4. Zathrus says:

    @tooldork:

    Which proves what? Nothing… it merely means that the full scoring strategy is not printed and that your attempt to “decode” it was a failure. They do not print the full scoring methodology or break it out on individual products. The bubbles are not meant to be a hard and fast number, but a general indicator of how a product performed in that area. One “excellent” is not equivalent to another “excellent”.

    @Jim German:

    Given, it’s a duh, but what other publications or review sites do anything even close? The real issue is that by the time the 3 years are done and the report is published you have no way of getting the exact formulation that was tested… and from looking at year-to-year tests, it’s pretty common that a paint/stain that rated top one year will be average or even below average the next. Some are repeatedly in the top quarter though, so you can pick any of those and feel pretty good about it.

    And to the original article:
    “Our brand-repair surveys aren’t self-selecting or warranty-based. We invite millions of subscribers via regular mail and online to answer questions”

    Oops. You’re right — I blew the definition of a “self selected survey” there. The real question, however, is what is the response rate on your solicitations to participate?

  5. Aaron J. says:

    Wanted to add to the above comment on using the ever popular Google.

    Try searching for the product with the work sucks in the form of a phrase such as:

    the dremel tool sucks, Craftsman sucks, lowes sucks, toolmonger sucks 😉

    You can probably find someone using that phrase for even the best products out there but the real score here is that it filters out the dozens of portal sites that come up with you try and find ratings and reviews.
    You know, the ones that just have reviews of the web store selling the product.
    And obviously if you find lots and lots of people complaining about your product that’s gotta tell you something.

  6. Dexm says:

    I like what the guy from CR wrote here. I think it’s a salient observation on reviews found on the net:

    >> We also verify that no one is stuffing the ballot box with multiple questionnaires. >> In contrast, user reviews ARE self-selecting and tend to reflect extremes on the >> satisfaction scale—and you don’t always know whether the writer is an actual
    >> consumer or a company shill. But those reviews are an increasingly relevant leg
    >> on the stool, which is why we’re looking to grow them on our site, with the above >> caveats

  7. frankoamerican says:

    The take-away message about CR testing paints outdoors 24/7 is that it is real world testing–not simulated in a laboratory environmental chamber.

    For what it’s worth, and I swear on a stack of woodworking magazines that I’m not a shill from CR but a chemist, the testing they do is first rate. Their experimental procedures and attention to detail is impressive. Remember, though, that there’s aways a critic, no matter what you do.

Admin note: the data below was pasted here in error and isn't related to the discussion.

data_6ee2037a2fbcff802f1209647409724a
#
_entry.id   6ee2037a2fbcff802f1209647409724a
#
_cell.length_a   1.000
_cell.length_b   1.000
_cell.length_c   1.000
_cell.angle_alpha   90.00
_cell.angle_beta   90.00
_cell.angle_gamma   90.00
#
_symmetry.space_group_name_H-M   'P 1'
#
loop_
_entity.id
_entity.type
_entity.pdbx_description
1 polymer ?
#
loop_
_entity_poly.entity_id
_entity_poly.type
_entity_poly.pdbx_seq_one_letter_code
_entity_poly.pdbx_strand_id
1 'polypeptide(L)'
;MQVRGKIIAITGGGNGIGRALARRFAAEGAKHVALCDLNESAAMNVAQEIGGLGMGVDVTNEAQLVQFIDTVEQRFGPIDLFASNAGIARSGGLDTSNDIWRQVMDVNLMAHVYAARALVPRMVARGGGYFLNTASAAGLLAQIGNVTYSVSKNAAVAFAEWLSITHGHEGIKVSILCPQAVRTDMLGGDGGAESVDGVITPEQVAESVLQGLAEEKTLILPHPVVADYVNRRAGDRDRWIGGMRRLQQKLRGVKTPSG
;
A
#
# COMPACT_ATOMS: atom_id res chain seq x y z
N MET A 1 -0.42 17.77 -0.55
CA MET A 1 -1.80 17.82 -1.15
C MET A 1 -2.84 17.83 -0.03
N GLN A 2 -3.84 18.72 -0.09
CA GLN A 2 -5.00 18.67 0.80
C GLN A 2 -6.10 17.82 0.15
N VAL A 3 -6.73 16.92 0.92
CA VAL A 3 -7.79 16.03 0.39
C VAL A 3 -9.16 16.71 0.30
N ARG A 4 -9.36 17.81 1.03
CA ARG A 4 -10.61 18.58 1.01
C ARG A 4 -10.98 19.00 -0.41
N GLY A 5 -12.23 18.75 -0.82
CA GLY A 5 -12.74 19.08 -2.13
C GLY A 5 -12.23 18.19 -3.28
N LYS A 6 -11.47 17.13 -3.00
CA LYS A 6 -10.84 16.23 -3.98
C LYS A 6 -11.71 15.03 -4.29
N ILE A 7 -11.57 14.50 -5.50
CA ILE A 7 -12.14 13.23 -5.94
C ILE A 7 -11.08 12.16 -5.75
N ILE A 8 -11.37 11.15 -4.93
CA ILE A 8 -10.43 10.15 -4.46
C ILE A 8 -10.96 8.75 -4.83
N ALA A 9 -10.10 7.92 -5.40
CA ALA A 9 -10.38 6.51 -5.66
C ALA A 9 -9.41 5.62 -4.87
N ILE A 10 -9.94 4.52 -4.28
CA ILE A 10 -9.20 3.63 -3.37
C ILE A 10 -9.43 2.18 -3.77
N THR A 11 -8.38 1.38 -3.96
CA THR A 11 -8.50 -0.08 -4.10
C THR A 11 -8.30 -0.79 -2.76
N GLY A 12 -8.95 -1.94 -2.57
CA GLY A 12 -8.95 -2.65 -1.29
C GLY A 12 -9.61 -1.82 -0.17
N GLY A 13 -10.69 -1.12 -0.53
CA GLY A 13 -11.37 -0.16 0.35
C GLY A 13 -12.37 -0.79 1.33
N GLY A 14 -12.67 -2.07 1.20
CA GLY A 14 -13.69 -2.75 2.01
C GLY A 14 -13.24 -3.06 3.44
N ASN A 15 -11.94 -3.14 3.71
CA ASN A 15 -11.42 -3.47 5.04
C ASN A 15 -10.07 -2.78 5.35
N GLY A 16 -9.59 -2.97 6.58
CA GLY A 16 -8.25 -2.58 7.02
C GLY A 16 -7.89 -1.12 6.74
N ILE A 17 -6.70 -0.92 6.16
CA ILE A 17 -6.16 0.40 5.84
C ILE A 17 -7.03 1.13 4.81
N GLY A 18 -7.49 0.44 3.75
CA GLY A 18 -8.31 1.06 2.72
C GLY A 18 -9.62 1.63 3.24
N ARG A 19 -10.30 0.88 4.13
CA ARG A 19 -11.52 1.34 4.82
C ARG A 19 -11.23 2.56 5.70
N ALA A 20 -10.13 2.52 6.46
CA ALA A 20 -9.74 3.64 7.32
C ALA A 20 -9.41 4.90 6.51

8. Bob Markovich says:

    Appreciate all the comments on my comments. One other word about one comment that insists our overall scores include a price or value quotient: They don’t. Period. But, yes, our picks and certainly our CR Best Buys take price and reliability into account, as they should.

  9. markwlewis says:

    Look, Consumer Reports is not perfect. They know it. these days companies can make a perfectly fine product one year and a pizzakrap the next. Example: I have been working on a dryer for weeks and months.

    It is a Kenmore/Whirlpool. It has a solid state control panel that was (gently put) problematic. (Less gently, a poorly engineered pizzacrap.) I am not sure how CR testing could have seen this coming as it has taken years for people to realize what a pizzacrap it really is and the large pool of machines that are covered by that hard fact! (You can do a search if you are curious.)

    Noteworthy NOW at this late date is that most every dryer (not in the pricing stratosphere) has MOSTLY MECHANICAL controls. I kid you not, I have seen a hundred or more dryers 800 dollars and below and NONE had a single integrated control panel (one piece) like those multitude of machines that were produced for 3-4 years. No shorter-term testing would point that out, and CR could not be blamed for that. SO the tyranny of the masses still has a VALUE, but not so much in immediate purchase feedback. I have had people giving top ratings to durable goods when they had them LESS THAN A WEEK!

    Ummm, thanks but no, you can’t tell me what a terrific vacuum a certain model is in one week without qualifying it by saying “Of course in a month I may think it is a pizzacrap when it stops working 3 times and breaks the belt twice.”

    But, the ratings are still compiled, say on Amazon, as if this review of a “real user” is an across the board endorsement, “Hey, these people think it deserves 5 stars!” This info in valid, but most so when combined with a more methodical approach like testing something to the point of failure, which, honestly, I ain’t doing, at least not on purpose (lol).

    That is what CA does and I appreciate getting both opinions. Even the historical reliability rating help, but cannot be counted on as the last word. The company that got low marks last year, may have been absorbed by a BETTER QUALITY competitor and now be making products of increased quality! (Let me have my DREAM, you jackals!)